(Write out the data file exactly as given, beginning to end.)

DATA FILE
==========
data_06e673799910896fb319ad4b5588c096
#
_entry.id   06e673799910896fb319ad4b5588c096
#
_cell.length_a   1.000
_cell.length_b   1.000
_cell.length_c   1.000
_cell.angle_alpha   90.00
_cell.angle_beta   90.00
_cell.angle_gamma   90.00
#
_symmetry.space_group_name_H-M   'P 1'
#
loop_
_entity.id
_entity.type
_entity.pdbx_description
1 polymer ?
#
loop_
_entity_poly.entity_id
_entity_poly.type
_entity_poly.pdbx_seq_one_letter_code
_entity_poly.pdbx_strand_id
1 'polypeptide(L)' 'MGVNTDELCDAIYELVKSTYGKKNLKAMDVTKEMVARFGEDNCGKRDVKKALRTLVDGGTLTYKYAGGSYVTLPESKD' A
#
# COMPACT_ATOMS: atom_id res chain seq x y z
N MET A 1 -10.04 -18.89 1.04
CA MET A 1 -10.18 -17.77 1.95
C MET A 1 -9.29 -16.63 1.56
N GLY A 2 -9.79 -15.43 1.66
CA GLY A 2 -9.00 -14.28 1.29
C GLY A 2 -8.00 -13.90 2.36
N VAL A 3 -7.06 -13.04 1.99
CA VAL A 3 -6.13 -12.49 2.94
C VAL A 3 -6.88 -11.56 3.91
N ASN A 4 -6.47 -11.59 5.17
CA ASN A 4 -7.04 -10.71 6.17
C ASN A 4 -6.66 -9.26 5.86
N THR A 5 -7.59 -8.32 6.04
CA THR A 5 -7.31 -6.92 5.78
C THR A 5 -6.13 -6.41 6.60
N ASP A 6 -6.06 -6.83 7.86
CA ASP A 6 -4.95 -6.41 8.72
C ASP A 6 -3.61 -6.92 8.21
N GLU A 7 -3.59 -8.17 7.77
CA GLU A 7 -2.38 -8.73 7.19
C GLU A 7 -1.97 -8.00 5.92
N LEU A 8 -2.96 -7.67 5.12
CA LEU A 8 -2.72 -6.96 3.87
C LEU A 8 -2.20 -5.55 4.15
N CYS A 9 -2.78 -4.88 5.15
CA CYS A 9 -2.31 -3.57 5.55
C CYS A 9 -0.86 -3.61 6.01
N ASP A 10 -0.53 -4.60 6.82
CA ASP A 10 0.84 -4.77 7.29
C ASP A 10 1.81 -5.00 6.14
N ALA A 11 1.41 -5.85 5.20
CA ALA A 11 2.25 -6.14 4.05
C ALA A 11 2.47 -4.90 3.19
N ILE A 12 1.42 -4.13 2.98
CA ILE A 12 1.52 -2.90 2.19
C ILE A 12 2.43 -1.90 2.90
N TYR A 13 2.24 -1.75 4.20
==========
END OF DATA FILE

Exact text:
data_06e673799910896fb319ad4b5588c096
#
_entry.id   06e673799910896fb319ad4b5588c096
#
_cell.length_a   1.000
_cell.length_b   1.000
_cell.length_c   1.000
_cell.angle_alpha   90.00
_cell.angle_beta   90.00
_cell.angle_gamma   90.00
#
_symmetry.space_group_name_H-M   'P 1'
#
loop_
_entity.id
_entity.type
_entity.pdbx_description
1 polymer ?
#
loop_
_entity_poly.entity_id
_entity_poly.type
_entity_poly.pdbx_seq_one_letter_code
_entity_poly.pdbx_strand_id
1 'polypeptide(L)' 'MGVNTDELCDAIYELVKSTYGKKNLKAMDVTKEMVARFGEDNCGKRDVKKALRTLVDGGTLTYKYAGGSYVTLPESKD' A
#
# COMPACT_ATOMS: atom_id res chain seq x y z
N MET A 1 -10.04 -18.89 1.04
CA MET A 1 -10.18 -17.77 1.95
C MET A 1 -9.29 -16.63 1.56
N GLY A 2 -9.79 -15.43 1.66
CA GLY A 2 -9.00 -14.28 1.29
C GLY A 2 -8.00 -13.90 2.36
N VAL A 3 -7.06 -13.04 1.99
CA VAL A 3 -6.13 -12.49 2.94
C VAL A 3 -6.88 -11.56 3.91
N ASN A 4 -6.47 -11.59 5.17
CA ASN A 4 -7.04 -10.71 6.17
C ASN A 4 -6.66 -9.26 5.86
N THR A 5 -7.59 -8.32 6.04
CA THR A 5 -7.31 -6.92 5.78
C THR A 5 -6.13 -6.41 6.60
N ASP A 6 -6.06 -6.83 7.86
CA ASP A 6 -4.95 -6.41 8.72
C ASP A 6 -3.61 -6.92 8.21
N GLU A 7 -3.59 -8.17 7.77
CA GLU A 7 -2.38 -8.73 7.19
C GLU A 7 -1.97 -8.00 5.92
N LEU A 8 -2.96 -7.67 5.12
CA LEU A 8 -2.72 -6.96 3.87
C LEU A 8 -2.20 -5.55 4.15
N CYS A 9 -2.78 -4.88 5.15
CA CYS A 9 -2.31 -3.57 5.55
C CYS A 9 -0.86 -3.61 6.01
N ASP A 10 -0.53 -4.60 6.82
CA ASP A 10 0.84 -4.77 7.29
C ASP A 10 1.81 -5.00 6.14
N ALA A 11 1.41 -5.85 5.20
CA ALA A 11 2.25 -6.14 4.05
C ALA A 11 2.47 -4.90 3.19
N ILE A 12 1.42 -4.13 2.98
CA ILE A 12 1.52 -2.90 2.19
C ILE A 12 2.43 -1.90 2.90
N TYR A 13 2.24 -1.75 4.20